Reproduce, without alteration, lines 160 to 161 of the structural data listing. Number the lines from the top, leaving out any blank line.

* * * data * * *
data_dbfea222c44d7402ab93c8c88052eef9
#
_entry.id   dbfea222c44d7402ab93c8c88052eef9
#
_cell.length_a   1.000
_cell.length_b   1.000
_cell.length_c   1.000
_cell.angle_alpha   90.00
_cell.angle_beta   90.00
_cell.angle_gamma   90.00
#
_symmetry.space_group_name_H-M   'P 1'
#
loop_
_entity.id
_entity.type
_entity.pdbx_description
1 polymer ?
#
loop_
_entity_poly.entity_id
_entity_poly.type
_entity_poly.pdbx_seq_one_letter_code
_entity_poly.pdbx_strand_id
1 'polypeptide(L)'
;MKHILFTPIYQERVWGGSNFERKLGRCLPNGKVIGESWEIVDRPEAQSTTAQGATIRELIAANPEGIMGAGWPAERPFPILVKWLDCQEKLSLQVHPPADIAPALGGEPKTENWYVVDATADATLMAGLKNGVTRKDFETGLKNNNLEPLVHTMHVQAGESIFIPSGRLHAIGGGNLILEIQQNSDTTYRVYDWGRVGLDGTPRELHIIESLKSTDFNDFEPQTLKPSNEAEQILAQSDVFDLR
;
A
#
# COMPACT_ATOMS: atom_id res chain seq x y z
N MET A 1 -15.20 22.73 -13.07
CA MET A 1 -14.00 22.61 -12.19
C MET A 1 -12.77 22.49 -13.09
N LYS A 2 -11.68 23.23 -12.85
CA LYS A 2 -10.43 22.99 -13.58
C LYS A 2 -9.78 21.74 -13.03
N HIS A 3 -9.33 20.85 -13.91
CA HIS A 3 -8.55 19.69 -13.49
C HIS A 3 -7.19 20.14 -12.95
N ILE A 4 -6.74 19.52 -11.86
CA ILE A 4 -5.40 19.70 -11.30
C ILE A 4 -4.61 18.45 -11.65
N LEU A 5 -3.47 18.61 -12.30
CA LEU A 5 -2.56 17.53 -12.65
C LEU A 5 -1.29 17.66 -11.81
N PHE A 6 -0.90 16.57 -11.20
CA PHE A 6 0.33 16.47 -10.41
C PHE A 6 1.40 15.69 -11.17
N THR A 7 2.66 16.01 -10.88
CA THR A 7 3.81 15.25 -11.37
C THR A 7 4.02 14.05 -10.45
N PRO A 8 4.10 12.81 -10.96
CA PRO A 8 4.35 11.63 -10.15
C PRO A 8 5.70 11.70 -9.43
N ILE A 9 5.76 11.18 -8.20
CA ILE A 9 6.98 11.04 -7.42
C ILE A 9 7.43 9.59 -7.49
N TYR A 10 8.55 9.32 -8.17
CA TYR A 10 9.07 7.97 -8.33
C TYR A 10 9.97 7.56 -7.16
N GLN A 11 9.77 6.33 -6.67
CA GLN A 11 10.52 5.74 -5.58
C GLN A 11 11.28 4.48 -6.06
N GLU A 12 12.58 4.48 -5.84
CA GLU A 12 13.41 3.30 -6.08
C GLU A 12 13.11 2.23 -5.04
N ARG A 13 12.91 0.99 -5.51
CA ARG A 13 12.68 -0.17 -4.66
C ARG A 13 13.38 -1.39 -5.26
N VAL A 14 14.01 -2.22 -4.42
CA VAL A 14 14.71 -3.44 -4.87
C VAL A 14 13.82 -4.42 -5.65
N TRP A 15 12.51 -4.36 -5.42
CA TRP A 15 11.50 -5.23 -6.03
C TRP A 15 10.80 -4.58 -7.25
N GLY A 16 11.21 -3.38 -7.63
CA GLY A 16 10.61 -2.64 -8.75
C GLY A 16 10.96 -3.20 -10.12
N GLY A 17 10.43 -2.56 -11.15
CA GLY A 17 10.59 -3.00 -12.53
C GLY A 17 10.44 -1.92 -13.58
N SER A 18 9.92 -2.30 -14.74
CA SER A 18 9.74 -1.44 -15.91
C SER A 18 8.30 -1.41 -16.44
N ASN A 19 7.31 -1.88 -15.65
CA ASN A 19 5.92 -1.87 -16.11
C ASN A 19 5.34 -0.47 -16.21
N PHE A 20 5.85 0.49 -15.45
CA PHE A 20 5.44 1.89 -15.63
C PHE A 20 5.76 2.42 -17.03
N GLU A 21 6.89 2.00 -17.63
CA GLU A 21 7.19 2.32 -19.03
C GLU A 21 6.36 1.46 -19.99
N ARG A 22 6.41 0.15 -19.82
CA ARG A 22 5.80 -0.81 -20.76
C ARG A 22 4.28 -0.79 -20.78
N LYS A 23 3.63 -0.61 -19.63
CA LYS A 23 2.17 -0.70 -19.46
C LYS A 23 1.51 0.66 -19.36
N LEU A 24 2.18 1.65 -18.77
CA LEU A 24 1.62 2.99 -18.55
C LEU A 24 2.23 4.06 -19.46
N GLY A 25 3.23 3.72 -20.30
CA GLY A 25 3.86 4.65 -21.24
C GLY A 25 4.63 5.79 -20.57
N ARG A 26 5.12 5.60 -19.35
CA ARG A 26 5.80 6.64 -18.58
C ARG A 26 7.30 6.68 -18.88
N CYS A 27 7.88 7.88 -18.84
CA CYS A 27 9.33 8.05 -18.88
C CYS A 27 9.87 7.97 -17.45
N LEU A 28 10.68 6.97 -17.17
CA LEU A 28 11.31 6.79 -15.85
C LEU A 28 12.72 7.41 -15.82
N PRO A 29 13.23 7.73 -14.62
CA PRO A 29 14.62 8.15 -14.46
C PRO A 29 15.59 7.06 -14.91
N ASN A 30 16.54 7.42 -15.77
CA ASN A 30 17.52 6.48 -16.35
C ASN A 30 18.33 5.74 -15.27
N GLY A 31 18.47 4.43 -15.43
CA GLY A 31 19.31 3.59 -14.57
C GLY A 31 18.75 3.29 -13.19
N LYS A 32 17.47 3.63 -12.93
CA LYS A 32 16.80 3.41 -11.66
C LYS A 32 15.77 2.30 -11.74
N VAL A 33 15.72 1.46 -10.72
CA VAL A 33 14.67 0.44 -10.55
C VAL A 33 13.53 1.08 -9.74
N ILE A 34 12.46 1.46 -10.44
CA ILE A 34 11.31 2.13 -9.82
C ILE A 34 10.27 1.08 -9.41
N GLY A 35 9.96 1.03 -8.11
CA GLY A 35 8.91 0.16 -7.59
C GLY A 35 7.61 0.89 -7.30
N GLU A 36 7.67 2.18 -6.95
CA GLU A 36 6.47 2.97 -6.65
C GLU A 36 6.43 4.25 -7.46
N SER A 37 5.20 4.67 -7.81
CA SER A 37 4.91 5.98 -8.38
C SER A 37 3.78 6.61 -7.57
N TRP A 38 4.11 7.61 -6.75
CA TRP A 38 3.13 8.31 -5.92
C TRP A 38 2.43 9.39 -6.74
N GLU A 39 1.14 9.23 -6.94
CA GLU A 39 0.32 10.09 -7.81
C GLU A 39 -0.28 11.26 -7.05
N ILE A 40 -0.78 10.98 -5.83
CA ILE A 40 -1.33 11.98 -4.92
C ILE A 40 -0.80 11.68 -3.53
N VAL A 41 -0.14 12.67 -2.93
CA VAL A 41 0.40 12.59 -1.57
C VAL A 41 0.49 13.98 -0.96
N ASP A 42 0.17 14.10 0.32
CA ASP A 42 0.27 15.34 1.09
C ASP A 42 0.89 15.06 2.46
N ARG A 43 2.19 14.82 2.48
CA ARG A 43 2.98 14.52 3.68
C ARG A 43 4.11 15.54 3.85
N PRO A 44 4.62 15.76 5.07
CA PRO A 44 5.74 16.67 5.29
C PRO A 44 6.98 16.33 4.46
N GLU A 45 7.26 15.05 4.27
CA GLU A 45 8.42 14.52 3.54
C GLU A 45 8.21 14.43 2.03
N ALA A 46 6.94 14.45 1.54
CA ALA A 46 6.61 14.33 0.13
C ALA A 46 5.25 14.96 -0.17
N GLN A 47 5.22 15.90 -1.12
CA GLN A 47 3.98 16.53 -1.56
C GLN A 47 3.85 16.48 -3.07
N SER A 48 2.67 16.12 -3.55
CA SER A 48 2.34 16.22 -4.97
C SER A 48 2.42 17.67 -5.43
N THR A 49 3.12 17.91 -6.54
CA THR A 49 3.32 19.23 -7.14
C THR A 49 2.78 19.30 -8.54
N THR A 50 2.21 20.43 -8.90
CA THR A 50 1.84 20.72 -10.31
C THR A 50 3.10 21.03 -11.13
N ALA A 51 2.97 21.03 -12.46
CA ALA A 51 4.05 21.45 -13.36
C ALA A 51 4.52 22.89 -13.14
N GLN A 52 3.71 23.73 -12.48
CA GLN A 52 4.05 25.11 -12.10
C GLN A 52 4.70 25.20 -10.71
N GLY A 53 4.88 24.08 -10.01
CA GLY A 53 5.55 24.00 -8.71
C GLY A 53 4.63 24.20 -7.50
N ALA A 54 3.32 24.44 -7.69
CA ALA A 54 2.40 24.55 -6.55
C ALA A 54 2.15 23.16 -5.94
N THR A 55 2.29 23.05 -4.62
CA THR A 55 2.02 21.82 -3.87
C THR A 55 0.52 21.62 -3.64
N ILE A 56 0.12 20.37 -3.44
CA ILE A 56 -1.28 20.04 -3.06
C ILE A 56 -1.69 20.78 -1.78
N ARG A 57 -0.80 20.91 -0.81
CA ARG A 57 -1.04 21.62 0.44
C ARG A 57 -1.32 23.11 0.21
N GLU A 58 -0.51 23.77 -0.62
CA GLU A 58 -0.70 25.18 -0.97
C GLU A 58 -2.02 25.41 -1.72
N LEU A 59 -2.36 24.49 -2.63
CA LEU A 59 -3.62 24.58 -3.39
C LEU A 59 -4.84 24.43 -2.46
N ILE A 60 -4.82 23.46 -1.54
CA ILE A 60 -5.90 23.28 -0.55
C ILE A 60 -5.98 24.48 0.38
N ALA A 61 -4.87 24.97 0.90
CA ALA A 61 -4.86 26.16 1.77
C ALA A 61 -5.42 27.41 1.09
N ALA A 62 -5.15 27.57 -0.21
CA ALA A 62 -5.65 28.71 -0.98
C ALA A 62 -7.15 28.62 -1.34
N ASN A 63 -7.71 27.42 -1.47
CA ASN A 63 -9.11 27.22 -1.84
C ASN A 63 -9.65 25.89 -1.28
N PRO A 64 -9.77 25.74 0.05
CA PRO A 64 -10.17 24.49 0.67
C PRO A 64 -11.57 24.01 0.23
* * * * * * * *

N PRO A 44 4.62 15.76 5.07
CA PRO A 44 5.74 16.67 5.29